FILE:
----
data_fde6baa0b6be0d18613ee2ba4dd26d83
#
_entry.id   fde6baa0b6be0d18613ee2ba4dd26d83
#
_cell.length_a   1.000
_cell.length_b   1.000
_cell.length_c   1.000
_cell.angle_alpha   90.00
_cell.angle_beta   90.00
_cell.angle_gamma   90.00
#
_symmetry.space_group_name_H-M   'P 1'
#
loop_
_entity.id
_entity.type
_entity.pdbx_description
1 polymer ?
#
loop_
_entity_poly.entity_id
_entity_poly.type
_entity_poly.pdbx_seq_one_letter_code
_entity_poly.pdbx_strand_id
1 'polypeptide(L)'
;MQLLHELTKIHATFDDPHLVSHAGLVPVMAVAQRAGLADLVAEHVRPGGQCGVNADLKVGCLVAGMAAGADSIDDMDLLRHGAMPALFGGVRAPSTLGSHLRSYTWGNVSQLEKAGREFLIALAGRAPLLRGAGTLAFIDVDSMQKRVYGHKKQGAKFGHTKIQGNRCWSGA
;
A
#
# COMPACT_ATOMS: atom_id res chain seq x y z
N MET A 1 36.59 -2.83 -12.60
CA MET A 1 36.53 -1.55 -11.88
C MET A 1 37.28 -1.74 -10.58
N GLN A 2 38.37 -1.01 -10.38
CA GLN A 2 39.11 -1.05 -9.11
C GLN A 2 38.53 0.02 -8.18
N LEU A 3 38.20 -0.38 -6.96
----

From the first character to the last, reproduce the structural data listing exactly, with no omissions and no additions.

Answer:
data_fde6baa0b6be0d18613ee2ba4dd26d83
#
_entry.id   fde6baa0b6be0d18613ee2ba4dd26d83
#
_cell.length_a   1.000
_cell.length_b   1.000
_cell.length_c   1.000
_cell.angle_alpha   90.00
_cell.angle_beta   90.00
_cell.angle_gamma   90.00
#
_symmetry.space_group_name_H-M   'P 1'
#
loop_
_entity.id
_entity.type
_entity.pdbx_description
1 polymer ?
#
loop_
_entity_poly.entity_id
_entity_poly.type
_entity_poly.pdbx_seq_one_letter_code
_entity_poly.pdbx_strand_id
1 'polypeptide(L)'
;MQLLHELTKIHATFDDPHLVSHAGLVPVMAVAQRAGLADLVAEHVRPGGQCGVNADLKVGCLVAGMAAGADSIDDMDLLRHGAMPALFGGVRAPSTLGSHLRSYTWGNVSQLEKAGREFLIALAGRAPLLRGAGTLAFIDVDSMQKRVYGHKKQGAKFGHTKIQGNRCWSGA
;
A
#
# COMPACT_ATOMS: atom_id res chain seq x y z
N MET A 1 36.59 -2.83 -12.60
CA MET A 1 36.53 -1.55 -11.88
C MET A 1 37.28 -1.74 -10.58
N GLN A 2 38.37 -1.01 -10.38
CA GLN A 2 39.11 -1.05 -9.11
C GLN A 2 38.53 0.02 -8.18
N LEU A 3 38.20 -0.38 -6.96